I don’t know who the songwriter means by “you” in that lyric. Maybe it was the girl that broke his heart, maybe his own shame, or maybe someone or something else. 

But thanks to this Gospel reading, I’ve been thinking a lot about the devil when I hear it. 

“100 bad days made 100 good stories / 100 good stories make me interesting at parties / No I ain’t scared of you / No I ain’t scared of you no more!”

I’ve been thinking a lot about the devil and a lot about shame and how the two work together to make us quiet and scared. 

Now, there’s no doubt that we in modernity have our doubts about the existence of a literal devil. You might, too. Some days I do; it depends. I’ve certainly heard enough stories as a pastor to make me at least question any unbelief I might have. The rest of my hanging on to the idea, of course, is made up of my experience paired with something I learned in seminary.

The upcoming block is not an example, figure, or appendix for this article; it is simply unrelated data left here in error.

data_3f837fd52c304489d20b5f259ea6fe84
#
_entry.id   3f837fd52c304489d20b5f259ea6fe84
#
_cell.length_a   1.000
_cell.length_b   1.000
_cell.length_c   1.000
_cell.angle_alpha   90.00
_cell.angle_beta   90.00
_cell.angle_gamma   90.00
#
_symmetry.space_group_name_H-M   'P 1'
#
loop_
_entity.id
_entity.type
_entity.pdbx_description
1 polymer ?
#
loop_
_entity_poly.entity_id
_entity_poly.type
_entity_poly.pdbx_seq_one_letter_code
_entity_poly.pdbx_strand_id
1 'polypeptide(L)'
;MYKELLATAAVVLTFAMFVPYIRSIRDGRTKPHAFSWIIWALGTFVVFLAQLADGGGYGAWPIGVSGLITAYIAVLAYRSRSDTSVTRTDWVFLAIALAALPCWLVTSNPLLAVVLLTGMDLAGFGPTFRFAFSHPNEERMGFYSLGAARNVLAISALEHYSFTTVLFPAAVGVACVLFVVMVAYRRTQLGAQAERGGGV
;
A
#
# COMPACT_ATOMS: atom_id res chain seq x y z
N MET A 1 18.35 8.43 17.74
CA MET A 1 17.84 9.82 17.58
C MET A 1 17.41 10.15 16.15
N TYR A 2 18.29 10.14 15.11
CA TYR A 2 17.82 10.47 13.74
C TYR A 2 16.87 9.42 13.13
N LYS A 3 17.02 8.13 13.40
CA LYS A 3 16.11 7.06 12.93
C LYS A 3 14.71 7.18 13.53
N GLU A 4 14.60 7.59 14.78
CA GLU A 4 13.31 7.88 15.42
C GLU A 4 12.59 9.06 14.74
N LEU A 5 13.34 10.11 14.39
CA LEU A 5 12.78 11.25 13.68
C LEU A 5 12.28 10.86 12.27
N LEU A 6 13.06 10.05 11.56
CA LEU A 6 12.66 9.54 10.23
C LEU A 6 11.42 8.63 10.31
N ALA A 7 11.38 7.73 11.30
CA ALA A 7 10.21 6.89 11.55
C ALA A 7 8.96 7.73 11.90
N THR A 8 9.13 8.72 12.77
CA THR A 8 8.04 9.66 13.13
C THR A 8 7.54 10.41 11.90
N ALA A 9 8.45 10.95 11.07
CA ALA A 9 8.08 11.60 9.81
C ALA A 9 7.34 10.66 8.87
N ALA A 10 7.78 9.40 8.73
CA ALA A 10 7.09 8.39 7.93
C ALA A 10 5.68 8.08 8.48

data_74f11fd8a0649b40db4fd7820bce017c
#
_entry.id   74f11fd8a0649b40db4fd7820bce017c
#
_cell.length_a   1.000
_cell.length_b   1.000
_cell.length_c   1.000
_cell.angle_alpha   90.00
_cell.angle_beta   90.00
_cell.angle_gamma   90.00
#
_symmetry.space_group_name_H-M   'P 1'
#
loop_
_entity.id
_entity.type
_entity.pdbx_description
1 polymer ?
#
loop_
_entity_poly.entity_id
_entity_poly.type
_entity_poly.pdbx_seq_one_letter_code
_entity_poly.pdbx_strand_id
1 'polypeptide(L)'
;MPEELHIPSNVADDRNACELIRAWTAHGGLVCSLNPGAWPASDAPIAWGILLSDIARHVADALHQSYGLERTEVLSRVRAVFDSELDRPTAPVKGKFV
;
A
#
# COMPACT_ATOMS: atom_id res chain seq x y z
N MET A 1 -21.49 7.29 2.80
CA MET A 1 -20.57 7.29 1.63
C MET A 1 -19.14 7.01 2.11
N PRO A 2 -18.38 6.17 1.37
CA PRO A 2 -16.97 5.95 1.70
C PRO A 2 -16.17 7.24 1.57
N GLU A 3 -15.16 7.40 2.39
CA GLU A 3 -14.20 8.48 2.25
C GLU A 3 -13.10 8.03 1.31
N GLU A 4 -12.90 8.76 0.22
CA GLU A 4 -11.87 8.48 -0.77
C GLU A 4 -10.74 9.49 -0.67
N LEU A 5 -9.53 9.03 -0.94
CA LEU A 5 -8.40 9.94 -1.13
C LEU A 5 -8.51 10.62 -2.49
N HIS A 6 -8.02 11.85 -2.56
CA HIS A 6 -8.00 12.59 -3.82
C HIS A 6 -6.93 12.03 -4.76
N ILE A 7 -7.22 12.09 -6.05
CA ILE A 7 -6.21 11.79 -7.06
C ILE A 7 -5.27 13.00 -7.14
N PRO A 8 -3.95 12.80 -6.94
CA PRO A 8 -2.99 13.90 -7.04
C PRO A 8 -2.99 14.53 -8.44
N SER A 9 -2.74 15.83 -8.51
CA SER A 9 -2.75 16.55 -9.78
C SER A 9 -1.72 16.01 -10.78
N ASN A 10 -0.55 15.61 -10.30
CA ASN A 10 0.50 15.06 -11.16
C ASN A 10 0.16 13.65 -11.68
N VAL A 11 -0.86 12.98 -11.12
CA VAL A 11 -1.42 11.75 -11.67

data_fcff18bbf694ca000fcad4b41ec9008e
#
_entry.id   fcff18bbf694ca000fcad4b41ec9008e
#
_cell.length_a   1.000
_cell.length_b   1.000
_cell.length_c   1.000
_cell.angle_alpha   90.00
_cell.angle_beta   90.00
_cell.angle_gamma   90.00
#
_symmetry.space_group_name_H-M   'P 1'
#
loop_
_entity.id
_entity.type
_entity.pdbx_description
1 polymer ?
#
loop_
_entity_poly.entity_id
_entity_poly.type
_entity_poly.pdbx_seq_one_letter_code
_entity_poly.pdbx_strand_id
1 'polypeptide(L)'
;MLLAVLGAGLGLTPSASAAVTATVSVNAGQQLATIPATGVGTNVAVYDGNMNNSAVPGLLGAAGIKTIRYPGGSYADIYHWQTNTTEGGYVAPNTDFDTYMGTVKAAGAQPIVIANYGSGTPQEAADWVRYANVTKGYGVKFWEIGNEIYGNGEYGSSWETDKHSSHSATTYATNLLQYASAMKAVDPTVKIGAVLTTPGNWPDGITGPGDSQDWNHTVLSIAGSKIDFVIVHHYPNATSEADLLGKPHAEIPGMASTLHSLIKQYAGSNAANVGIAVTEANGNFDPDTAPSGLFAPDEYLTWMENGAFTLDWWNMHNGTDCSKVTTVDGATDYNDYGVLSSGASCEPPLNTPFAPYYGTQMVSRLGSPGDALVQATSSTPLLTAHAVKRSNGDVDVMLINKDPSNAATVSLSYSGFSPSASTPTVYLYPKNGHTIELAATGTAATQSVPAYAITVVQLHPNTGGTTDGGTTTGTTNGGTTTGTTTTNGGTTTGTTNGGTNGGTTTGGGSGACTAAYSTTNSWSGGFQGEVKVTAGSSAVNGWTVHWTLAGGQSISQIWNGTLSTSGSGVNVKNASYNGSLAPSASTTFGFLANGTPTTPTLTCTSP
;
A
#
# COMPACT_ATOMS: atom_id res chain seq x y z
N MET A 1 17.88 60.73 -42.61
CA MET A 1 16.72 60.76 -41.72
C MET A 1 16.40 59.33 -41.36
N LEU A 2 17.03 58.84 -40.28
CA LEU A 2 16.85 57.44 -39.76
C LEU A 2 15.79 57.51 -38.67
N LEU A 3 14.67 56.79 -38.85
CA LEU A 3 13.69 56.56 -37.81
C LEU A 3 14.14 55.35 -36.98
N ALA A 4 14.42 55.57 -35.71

If you’ve been here before, you’ve likely heard me say it before. The name “Satan” — ha satan in Hebrew — means “the accuser.” Ha satan is the creature in the book of Job who subjects Job to all kinds of torture to make him doubt that God is really with him. I’m pretty sure evil still does the same to us today: accuses and weighs us down with shame, telling us that we are not lovable, and that we are defined by the worst moments in our lives. That our bad days don’t make good stories — that they make us bad people instead. Satan is none other than the voice in your head that might say “You think you’re just as good and holy as all these people sitting around you? I know better. You’re not who you say you are.”